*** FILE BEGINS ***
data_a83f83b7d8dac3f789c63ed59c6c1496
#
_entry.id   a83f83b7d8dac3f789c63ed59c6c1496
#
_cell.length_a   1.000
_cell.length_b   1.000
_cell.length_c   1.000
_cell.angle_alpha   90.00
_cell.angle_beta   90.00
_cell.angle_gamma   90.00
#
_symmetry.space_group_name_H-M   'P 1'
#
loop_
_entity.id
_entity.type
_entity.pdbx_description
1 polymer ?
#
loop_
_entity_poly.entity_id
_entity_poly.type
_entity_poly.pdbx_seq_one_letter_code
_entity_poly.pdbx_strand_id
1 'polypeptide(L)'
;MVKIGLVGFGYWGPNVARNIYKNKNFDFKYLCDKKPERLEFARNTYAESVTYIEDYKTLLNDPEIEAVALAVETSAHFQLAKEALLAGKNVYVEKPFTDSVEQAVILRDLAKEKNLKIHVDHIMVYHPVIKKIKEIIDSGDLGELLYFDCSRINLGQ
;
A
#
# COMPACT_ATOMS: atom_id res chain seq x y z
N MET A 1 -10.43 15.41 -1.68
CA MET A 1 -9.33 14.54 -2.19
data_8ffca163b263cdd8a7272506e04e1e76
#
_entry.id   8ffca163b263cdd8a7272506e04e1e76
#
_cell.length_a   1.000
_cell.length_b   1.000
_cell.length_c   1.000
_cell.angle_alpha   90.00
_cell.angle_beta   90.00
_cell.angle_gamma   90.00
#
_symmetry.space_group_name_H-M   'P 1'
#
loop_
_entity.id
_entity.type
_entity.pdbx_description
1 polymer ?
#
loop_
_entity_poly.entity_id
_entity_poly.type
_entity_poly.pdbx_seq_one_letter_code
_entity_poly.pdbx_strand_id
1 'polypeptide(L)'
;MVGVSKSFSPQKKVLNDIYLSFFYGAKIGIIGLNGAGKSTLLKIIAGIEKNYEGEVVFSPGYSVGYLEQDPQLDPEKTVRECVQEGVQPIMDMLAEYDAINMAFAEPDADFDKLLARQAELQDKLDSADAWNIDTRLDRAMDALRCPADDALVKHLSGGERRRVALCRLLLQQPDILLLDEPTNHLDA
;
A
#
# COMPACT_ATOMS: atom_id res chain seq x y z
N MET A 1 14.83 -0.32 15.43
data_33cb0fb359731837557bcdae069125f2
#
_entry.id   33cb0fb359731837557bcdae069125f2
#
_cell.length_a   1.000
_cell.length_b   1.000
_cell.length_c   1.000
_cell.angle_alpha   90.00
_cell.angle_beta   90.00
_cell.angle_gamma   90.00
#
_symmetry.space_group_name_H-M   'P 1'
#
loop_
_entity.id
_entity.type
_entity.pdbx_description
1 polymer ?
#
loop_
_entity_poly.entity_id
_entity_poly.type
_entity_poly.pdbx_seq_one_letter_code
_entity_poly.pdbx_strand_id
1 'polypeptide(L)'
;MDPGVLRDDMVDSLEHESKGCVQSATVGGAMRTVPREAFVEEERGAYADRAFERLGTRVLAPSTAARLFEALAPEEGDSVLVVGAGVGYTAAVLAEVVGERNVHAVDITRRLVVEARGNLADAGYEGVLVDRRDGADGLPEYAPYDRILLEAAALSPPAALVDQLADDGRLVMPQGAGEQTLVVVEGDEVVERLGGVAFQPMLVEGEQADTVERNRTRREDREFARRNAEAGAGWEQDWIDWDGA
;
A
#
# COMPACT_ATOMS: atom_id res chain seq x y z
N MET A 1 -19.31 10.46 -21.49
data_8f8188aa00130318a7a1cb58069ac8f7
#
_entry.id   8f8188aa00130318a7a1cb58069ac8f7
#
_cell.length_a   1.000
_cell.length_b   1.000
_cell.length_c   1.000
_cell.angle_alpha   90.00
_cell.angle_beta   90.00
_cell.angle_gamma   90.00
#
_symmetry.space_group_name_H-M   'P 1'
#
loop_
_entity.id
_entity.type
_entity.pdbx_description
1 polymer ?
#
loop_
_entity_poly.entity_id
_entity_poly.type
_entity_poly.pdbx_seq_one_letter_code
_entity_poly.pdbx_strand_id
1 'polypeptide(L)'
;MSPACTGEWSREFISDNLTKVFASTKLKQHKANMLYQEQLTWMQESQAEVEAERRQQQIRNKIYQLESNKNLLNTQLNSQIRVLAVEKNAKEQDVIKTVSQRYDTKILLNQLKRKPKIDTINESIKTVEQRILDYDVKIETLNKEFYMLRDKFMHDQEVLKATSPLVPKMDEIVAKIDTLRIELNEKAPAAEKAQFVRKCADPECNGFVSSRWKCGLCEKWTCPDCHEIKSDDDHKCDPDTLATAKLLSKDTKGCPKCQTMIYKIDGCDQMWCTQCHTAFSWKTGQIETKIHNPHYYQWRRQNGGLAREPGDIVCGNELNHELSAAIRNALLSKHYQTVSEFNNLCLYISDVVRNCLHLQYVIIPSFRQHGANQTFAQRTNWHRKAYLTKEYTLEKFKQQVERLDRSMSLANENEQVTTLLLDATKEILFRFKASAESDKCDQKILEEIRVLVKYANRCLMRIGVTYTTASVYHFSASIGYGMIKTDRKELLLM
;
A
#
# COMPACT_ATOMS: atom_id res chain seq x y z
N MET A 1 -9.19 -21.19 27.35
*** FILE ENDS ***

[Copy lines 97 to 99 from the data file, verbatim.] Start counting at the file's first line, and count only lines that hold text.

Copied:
_entry.id   8f8188aa00130318a7a1cb58069ac8f7
#
_cell.length_a   1.000